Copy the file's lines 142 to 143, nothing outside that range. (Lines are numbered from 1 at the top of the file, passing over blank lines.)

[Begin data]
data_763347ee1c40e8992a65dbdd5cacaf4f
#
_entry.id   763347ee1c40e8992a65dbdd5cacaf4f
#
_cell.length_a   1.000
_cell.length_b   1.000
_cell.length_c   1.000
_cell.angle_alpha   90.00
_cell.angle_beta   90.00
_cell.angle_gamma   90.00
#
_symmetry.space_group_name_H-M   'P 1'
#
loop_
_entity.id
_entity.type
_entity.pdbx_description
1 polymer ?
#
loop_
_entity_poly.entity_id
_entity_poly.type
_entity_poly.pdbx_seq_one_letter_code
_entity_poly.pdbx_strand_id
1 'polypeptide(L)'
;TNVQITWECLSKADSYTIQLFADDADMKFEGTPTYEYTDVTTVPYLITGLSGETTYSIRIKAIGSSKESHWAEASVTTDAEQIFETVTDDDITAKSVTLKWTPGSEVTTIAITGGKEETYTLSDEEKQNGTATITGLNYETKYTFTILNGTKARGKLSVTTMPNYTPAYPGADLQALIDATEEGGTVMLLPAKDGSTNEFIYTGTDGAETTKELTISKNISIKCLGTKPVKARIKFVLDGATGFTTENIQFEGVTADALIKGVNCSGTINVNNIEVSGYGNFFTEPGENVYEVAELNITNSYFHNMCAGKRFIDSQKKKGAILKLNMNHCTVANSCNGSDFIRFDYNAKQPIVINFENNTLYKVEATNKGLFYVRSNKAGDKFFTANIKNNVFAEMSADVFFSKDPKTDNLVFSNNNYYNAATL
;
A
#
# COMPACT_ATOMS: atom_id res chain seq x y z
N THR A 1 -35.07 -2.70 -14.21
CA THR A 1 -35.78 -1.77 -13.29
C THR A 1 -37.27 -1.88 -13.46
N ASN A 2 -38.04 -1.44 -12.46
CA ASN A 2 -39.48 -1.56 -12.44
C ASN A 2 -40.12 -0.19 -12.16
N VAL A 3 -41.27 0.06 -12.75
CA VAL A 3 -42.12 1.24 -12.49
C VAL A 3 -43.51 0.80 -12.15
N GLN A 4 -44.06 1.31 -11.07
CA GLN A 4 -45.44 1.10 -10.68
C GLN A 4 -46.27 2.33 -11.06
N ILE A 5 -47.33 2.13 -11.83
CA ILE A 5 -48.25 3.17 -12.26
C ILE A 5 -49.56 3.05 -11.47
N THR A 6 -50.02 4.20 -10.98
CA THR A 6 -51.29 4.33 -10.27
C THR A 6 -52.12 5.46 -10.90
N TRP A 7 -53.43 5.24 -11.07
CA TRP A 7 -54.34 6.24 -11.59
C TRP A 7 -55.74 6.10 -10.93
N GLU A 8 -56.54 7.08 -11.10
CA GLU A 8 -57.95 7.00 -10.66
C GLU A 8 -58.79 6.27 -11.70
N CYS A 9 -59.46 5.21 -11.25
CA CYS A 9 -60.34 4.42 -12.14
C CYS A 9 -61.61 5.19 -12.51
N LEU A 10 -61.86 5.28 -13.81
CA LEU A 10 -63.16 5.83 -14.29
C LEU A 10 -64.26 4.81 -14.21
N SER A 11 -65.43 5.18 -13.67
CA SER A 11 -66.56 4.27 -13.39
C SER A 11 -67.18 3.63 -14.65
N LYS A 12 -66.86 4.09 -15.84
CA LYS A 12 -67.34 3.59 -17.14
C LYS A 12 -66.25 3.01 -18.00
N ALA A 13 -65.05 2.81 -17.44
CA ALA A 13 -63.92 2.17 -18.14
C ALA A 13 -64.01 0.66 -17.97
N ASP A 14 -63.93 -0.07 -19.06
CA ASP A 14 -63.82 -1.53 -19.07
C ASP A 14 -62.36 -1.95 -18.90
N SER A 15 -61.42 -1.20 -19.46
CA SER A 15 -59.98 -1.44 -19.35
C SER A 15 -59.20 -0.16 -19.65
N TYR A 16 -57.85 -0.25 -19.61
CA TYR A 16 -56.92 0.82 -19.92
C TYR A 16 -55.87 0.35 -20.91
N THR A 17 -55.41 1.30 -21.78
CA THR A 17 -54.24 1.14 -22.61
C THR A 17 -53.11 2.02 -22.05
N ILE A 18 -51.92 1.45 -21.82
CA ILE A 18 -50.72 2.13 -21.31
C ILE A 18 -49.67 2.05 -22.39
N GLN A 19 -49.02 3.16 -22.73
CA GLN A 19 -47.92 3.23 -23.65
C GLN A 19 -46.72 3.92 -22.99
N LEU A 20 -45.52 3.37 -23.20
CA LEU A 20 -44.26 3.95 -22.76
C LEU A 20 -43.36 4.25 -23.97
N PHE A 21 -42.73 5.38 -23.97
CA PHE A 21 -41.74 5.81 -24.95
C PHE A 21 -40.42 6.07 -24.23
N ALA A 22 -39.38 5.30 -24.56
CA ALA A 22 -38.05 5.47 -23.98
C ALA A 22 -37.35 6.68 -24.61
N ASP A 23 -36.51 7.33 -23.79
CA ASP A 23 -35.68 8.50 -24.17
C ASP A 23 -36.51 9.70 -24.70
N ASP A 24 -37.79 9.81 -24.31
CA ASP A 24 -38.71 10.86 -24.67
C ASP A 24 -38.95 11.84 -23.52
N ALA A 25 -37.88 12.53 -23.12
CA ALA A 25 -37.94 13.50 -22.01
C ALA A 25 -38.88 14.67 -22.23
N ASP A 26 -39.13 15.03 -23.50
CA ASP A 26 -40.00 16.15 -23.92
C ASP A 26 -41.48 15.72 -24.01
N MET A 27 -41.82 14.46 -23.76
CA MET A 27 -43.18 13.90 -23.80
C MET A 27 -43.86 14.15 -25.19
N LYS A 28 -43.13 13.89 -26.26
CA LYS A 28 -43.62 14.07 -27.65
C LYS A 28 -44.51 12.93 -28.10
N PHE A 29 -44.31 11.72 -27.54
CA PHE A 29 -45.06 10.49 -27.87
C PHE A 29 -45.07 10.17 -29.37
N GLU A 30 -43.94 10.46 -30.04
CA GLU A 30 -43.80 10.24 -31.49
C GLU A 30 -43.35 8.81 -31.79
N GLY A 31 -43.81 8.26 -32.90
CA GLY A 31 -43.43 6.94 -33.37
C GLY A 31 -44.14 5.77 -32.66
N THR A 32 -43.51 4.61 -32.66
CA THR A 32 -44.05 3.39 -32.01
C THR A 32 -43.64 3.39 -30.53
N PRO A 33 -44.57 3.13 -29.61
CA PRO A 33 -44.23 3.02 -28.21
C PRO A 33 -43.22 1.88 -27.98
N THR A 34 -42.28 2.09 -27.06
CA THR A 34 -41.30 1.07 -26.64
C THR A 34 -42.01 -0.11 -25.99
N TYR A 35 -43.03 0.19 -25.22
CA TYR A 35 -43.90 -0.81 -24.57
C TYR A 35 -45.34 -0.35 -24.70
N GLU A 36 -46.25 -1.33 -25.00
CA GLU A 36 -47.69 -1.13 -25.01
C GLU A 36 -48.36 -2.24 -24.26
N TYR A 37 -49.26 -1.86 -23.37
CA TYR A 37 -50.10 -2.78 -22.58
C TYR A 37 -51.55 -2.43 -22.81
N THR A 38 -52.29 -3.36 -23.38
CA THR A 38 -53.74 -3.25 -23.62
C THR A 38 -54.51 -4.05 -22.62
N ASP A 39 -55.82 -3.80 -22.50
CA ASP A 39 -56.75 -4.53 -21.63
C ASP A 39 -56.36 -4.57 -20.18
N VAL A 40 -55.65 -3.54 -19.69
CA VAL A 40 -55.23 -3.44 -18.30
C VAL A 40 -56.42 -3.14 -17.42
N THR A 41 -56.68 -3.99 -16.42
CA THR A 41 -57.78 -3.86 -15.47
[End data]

N THR A 38 -52.29 -3.36 -23.38
CA THR A 38 -53.74 -3.25 -23.62